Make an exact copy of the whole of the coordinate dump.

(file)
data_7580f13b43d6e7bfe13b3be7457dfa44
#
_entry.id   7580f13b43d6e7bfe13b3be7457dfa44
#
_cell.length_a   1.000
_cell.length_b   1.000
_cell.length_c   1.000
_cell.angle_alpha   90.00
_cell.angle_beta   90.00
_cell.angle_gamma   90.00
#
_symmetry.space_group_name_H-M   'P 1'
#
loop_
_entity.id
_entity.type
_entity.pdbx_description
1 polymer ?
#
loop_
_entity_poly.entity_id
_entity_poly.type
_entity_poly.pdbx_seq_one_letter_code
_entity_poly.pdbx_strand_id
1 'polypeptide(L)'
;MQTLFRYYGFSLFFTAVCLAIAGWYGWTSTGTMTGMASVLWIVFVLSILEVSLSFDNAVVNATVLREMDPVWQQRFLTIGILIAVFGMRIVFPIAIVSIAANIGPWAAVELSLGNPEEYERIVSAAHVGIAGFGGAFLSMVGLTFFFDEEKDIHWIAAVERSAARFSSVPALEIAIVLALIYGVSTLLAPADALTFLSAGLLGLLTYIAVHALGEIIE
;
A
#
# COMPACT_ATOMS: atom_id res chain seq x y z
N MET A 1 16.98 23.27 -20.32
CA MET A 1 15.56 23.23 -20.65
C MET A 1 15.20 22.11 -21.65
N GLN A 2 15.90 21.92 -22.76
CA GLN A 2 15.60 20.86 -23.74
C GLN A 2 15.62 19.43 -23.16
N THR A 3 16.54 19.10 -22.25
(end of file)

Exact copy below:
data_7580f13b43d6e7bfe13b3be7457dfa44
#
_entry.id   7580f13b43d6e7bfe13b3be7457dfa44
#
_cell.length_a   1.000
_cell.length_b   1.000
_cell.length_c   1.000
_cell.angle_alpha   90.00
_cell.angle_beta   90.00
_cell.angle_gamma   90.00
#
_symmetry.space_group_name_H-M   'P 1'
#
loop_
_entity.id
_entity.type
_entity.pdbx_description
1 polymer ?
#
loop_
_entity_poly.entity_id
_entity_poly.type
_entity_poly.pdbx_seq_one_letter_code
_entity_poly.pdbx_strand_id
1 'polypeptide(L)'
;MQTLFRYYGFSLFFTAVCLAIAGWYGWTSTGTMTGMASVLWIVFVLSILEVSLSFDNAVVNATVLREMDPVWQQRFLTIGILIAVFGMRIVFPIAIVSIAANIGPWAAVELSLGNPEEYERIVSAAHVGIAGFGGAFLSMVGLTFFFDEEKDIHWIAAVERSAARFSSVPALEIAIVLALIYGVSTLLAPADALTFLSAGLLGLLTYIAVHALGEIIE
;
A
#
# COMPACT_ATOMS: atom_id res chain seq x y z
N MET A 1 16.98 23.27 -20.32
CA MET A 1 15.56 23.23 -20.65
C MET A 1 15.20 22.11 -21.65
N GLN A 2 15.90 21.92 -22.76
CA GLN A 2 15.60 20.86 -23.74
C GLN A 2 15.62 19.43 -23.16
N THR A 3 16.54 19.10 -22.25